Collective giving momentum

Group giving in its various guises has grown – whether as a family, school, workplace, or as one of the newer collective giving structures.

Examples of the new structures are giving circles – groups of people who pool their donations and decide together how to disburse them – like Women and Change, Impact 100 Sydney North, Impact 100 Fremantle, or popular dragons-den-style events such as The Funding Network and 10 x 10.

Givers are interested in the chance to share common values and to bond with like-minded people that collective giving offers. They also like learning about different non-profit organisations and community needs, and being able to multiply the impact of their giving.

What’s next?

Giving comes in many forms. Australians have differing discretionary amounts of money, time and goods to donate, so people give according to their means.

The impact of giving is immense in more than dollar terms, both for the recipient and for the giver. But the decreasing giving participation rate is a concerning trend that needs to be monitored.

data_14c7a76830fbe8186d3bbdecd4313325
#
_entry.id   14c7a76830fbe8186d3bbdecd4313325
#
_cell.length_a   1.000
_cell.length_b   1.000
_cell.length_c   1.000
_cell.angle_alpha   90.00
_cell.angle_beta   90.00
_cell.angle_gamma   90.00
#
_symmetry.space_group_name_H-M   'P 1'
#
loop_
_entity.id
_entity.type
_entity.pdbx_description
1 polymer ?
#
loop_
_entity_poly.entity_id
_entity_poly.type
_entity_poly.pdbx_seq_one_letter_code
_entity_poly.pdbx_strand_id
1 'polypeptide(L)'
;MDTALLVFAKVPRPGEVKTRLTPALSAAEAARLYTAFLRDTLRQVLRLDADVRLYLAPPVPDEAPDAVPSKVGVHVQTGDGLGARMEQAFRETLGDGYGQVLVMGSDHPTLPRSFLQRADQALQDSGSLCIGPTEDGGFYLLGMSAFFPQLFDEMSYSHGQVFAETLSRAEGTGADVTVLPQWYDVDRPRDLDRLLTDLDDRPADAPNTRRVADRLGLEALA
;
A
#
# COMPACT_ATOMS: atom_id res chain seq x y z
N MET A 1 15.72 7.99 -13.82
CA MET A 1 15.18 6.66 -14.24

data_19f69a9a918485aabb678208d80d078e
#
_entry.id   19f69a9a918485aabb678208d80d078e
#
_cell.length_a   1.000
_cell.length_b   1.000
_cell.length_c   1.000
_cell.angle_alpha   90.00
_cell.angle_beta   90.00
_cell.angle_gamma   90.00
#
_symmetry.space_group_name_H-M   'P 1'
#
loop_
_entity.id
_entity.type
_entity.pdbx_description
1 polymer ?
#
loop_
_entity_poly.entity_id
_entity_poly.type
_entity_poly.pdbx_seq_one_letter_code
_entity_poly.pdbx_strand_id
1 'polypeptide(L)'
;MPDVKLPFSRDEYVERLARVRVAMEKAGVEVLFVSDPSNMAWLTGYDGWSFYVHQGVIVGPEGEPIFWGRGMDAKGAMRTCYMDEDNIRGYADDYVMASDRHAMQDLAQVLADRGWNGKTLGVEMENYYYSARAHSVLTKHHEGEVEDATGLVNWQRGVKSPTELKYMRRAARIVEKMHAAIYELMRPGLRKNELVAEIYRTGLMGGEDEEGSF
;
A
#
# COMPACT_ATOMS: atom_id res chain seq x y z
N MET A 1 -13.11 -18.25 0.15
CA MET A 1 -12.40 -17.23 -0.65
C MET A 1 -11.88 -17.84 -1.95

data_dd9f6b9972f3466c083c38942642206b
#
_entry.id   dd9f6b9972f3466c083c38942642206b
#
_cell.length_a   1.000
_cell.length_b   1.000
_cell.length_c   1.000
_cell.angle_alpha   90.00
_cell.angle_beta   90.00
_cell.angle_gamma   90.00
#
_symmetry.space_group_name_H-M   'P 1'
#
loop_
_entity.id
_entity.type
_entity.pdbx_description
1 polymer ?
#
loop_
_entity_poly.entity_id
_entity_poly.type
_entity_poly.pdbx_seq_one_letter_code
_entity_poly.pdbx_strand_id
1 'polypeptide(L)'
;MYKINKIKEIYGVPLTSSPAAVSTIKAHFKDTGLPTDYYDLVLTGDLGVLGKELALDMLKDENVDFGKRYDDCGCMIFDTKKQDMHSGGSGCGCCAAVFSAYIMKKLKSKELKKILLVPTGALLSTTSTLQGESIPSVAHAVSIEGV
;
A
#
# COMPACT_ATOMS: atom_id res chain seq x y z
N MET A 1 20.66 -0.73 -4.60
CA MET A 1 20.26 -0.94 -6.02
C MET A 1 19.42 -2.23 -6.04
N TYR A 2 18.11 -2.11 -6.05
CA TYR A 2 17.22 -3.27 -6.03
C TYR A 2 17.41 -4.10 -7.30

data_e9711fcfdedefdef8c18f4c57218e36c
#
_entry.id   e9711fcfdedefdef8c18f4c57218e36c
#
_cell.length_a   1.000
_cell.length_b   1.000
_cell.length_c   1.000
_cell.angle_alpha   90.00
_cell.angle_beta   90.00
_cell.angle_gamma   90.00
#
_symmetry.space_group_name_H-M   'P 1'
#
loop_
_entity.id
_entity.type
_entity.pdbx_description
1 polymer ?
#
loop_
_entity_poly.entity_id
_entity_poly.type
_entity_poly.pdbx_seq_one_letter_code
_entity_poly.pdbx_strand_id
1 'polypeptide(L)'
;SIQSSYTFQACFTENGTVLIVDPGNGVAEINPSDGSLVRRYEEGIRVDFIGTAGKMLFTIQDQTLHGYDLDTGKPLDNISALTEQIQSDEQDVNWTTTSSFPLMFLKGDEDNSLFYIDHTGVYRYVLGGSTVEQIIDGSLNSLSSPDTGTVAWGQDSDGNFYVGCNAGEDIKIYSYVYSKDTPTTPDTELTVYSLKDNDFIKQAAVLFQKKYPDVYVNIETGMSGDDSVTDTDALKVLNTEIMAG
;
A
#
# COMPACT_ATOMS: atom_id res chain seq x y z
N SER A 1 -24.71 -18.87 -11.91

This article was co-written by:
Wendy Scaife
[Associate Professor and Director, Australian Centre for Philanthropy and Nonprofit Studies, Queensland University of Technology ]and
Christopher Baker
[Research Fellow, Asia-Pacific Centre for Social Investment and Philanthropy, Swinburne University of Technology]

Be inspired and make a real difference at Hand In Hand – a Celebration of Courage, Joy & Love!

Presented by School of Hard Knocks

Melbourne Town Hall, Saturday 10th December, 3pm

Do you long to listen to beautiful arias from your favourite operas, groove to gospel and swoon to classics that you know and love? Do you want to celebrate this Christmas just a little bit differently?

Hand In Hand, presented by the School of Hard Knocks seeks to raise funds for the School’s new women’s and men’s choral programs, No Excuses! and Men Aloud! singing out against family violence! “The School of Hard Knocks is so very excited and proud to offer these choir programs for such important causes and to help build positive physical and mental wellbeing through singing!” Dr Jonathon Welch, the Founding Artistic Director of the School of Hard Knocks said.

Gather your family, friends and colleagues together and come along. We would so very much welcome your support! Hand In Hand has a myriad of featured artists Liane Keegan, John Bolton Wood, XL ARTS, the Absolutely Everybody massed chorus, the award winning Footscray Yarraville City Band, THECHO!R, Hallelujah Gospel Chorus, Dr Kathleen McGuire and Dr Jonathon Welch AM.

A range of balcony and cabaret seating options, with or without refreshments are available. Tickets start at just $28 for adults and $23 for concession and under 18

www.schoolofhardknocks.org.au